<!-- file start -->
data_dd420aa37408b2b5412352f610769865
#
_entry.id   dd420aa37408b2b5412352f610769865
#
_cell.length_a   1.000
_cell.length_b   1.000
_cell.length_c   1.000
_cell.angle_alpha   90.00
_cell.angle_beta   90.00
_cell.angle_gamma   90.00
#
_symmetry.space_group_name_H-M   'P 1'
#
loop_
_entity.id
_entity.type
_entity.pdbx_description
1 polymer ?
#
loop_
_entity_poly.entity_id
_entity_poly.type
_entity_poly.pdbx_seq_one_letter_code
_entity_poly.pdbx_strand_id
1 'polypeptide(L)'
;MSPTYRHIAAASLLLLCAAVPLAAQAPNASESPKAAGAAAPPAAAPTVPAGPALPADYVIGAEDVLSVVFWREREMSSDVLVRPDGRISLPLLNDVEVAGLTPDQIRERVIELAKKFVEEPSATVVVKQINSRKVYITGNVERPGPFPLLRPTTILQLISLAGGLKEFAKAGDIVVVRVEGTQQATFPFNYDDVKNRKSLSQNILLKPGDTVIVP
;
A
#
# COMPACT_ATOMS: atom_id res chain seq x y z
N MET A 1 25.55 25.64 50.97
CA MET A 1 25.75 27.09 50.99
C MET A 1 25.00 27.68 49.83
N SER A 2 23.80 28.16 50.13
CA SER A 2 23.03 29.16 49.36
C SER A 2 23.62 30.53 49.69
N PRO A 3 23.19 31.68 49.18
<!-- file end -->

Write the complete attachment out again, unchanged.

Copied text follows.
data_dd420aa37408b2b5412352f610769865
#
_entry.id   dd420aa37408b2b5412352f610769865
#
_cell.length_a   1.000
_cell.length_b   1.000
_cell.length_c   1.000
_cell.angle_alpha   90.00
_cell.angle_beta   90.00
_cell.angle_gamma   90.00
#
_symmetry.space_group_name_H-M   'P 1'
#
loop_
_entity.id
_entity.type
_entity.pdbx_description
1 polymer ?
#
loop_
_entity_poly.entity_id
_entity_poly.type
_entity_poly.pdbx_seq_one_letter_code
_entity_poly.pdbx_strand_id
1 'polypeptide(L)'
;MSPTYRHIAAASLLLLCAAVPLAAQAPNASESPKAAGAAAPPAAAPTVPAGPALPADYVIGAEDVLSVVFWREREMSSDVLVRPDGRISLPLLNDVEVAGLTPDQIRERVIELAKKFVEEPSATVVVKQINSRKVYITGNVERPGPFPLLRPTTILQLISLAGGLKEFAKAGDIVVVRVEGTQQATFPFNYDDVKNRKSLSQNILLKPGDTVIVP
;
A
#
# COMPACT_ATOMS: atom_id res chain seq x y z
N MET A 1 25.55 25.64 50.97
CA MET A 1 25.75 27.09 50.99
C MET A 1 25.00 27.68 49.83
N SER A 2 23.80 28.16 50.13
CA SER A 2 23.03 29.16 49.36
C SER A 2 23.62 30.53 49.69
N PRO A 3 23.19 31.68 49.18